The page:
West Africa Recorded Over 1,800 Terrorist Attack In First Six Months Of 2023, Regional Official Says
UNITED NATIONS (AP) — West Africa recorded over 1,800 terrorist attacks in the first six months of the year resulting in nearly 4,600 deaths with dire humanitarian consequences, and a top regional official said Tuesday that’s just “a snippet of the horrendous impact of insecurity.”
Omar Touray told the U.N. Security Council that half a million people in the 15-nation Economic Community of West African States known as ECOWAS are refugees and nearly 6.2 million are internally displaced. If there isn’t an adequate international response to the 30 million people ECOWAS assesses need food right now, he said, the number of people in need will increase to 42 million by the end of next month.
Touray, who is president of the ECOWAS Commission, singled out the following drivers of insecurity in the region: terrorism, armed rebellion, organized crime, unconstitutional changes of government, illegal maritime activities, environmental crises and fake news.
He said the region is worried about the resurgence of the military, with three countries – Mali, Burkina Faso and Guinea – under military rule.
“The reversal of democratic gains runs parallel to insecurity that West Africa and the Sahel have been facing for some time now,” he said, and insecurity continues to inflict pain and suffering on millions of people.
For example, Touray said, the 4,593 deaths in terrorist attacks between January and June 30 include 2,725 in Burkina Faso, 844 in Mali, 77 in Niger and 70 in Nigeria. He added that terrorist attacks in Benin and Togo which have coastlines on the Atlantic Ocean are a “stark indication of the expansion of terrorism to littoral states, a situation that poses additional threat to the region.”
Touray said there have been a multiplicity of initiatives to tackle terrorism and insecurity which have had an impact on the ground, but there is a lack of coordination and ECOWAS wants to integrate the various initiatives into a regional plan of action.
ECOWAS military chiefs of staff have held consultations to strengthen a regional standby force “in a manner that will enable it to support member states in the fight against terrorism and against threats to constitutional order,” he said.
Touray said the military chiefs proposed two options, establishing a 5,000-strong brigade at an annual cost of $2.3 billion or deployment of troops on demand at an annual cost of $360 million.
He reiterated the African Union’s request for African peace operations to receive funding from the U.N. regular budget, to which all 193 U.N. member states contribute.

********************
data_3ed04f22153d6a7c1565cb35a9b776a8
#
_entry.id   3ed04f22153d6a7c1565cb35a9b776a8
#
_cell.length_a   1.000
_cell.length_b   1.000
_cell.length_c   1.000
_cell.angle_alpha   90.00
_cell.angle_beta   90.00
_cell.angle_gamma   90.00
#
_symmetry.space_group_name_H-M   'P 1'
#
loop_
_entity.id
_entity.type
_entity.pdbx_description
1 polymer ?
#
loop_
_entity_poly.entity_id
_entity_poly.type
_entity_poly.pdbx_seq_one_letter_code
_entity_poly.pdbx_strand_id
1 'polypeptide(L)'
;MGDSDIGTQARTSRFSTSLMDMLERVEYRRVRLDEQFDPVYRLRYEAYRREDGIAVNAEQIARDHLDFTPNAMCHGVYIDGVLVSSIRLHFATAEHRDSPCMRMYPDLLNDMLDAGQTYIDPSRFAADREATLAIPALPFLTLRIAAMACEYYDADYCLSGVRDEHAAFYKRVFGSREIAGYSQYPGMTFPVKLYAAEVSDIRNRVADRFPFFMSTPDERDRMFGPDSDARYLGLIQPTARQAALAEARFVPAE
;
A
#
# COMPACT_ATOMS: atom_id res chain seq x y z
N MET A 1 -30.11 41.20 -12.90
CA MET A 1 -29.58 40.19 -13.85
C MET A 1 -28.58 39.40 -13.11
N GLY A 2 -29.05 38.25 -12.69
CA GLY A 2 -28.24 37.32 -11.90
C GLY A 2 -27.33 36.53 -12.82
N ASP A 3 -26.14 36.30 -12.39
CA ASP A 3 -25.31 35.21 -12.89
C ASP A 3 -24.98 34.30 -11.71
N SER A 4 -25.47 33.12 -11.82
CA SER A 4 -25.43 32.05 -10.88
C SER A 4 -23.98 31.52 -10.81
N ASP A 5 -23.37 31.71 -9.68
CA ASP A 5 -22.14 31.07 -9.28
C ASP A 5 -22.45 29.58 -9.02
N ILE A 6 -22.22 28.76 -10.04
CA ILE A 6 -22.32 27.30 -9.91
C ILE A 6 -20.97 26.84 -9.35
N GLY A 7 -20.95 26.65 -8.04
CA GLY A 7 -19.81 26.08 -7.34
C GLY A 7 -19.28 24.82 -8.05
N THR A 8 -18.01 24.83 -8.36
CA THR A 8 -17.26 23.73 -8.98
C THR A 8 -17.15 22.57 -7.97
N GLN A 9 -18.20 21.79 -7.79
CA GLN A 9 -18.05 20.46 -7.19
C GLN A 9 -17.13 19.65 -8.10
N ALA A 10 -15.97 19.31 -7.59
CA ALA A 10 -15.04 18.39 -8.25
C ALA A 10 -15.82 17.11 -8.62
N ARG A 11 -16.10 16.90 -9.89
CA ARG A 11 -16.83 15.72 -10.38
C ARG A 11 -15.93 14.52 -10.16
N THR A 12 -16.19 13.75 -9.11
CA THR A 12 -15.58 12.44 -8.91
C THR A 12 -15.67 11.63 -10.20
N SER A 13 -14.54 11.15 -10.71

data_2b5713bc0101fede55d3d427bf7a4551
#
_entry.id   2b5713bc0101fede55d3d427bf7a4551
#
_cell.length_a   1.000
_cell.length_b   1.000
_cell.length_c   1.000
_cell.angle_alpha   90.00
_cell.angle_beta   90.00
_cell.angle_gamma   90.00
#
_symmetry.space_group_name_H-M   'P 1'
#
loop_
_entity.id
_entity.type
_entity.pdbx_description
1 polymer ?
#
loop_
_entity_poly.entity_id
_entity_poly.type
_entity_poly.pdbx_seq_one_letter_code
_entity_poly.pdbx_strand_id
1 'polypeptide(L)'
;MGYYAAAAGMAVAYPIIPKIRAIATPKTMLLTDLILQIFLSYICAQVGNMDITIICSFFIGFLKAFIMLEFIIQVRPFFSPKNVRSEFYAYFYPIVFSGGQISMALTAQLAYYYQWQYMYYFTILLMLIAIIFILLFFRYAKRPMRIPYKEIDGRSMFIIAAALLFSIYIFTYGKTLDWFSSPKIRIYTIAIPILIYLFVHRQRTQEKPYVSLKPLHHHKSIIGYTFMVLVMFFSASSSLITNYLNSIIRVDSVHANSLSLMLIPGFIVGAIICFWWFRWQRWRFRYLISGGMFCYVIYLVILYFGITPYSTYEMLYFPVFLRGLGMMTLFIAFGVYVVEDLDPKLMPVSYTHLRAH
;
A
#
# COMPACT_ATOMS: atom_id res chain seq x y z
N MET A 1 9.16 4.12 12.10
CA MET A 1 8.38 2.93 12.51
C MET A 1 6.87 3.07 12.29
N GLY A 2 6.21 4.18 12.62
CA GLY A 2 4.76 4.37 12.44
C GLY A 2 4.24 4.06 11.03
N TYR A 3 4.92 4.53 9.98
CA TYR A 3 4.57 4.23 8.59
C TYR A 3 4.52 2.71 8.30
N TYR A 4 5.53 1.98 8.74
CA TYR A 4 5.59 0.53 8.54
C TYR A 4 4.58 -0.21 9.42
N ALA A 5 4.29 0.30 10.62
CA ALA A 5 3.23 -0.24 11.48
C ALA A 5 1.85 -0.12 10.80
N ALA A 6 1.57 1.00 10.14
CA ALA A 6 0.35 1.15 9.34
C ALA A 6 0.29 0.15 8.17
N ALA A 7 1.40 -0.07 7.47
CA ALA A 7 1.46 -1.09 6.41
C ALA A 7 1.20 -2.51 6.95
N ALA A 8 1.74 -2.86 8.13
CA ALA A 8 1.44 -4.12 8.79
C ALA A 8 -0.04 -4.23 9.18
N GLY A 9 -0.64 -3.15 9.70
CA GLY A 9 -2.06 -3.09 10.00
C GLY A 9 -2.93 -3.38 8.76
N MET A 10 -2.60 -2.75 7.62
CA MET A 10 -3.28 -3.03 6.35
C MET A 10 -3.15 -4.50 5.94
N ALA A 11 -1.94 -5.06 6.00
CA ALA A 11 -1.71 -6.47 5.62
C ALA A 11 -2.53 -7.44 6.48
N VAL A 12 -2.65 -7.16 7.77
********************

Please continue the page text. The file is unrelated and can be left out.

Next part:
Touray said the military staff recommendations were made before Mali’s military junta demanded that the more than 15,000-strong U.N. peacekeeping force in the country leave, which was followed by the Security Council's unanimous vote on June 30 to immediately end the mission. Mali has brought in mercenaries from Russia’s Wagner Group to help fight an Islamic insurgency.
Touray told the council that ECOWAS leaders “have reflected on the possible adverse impact of the withdrawal on the region and have decided to convene an extraordinary session on peace and security by the end of August.” Ahead of that meeting, he said, Benin’s president will visit Mali, Burkina Faso and Guinea and press for “an expeditious return to constitutional order.”
The Security Council was also briefed by the new head of the U.N. office for West Africa, Leonardo Santos Simão, who said the security situation in the central Sahel, especially the border region of Burkina Faso. Mali and Niger, “has deteriorated further, with multiple attacks against civilians and defense and security forces.” He also said “the southward expansion of insecurity remains a potent threat.”
Simão appealed for “robust and decisive support” for the ECOWAS action plan to eradicate terrorism in the region and for the African Union and efforts by countries to stem insecurity in the Sahel.
U.S. deputy ambassador Robert Wood told the council “the United States remains gravely concerned by democratic backsliding across the region” and is “deeply concerned by the spread of instability in coastal West Africa.”
He accused the Wagner Group of “committing human rights abuses and endangering the safety and security of civilians, peacekeepers and U.N. personnel.”
Russia’s deputy ambassador Anna Evstigneeva called the security situation in West Africa and the Sahel “difficult,” pointing to increased activity by fighters from the Islamic State extremist group, subversive activities by Boko Haram, and the spread of terrorist activity to coastal West African countries.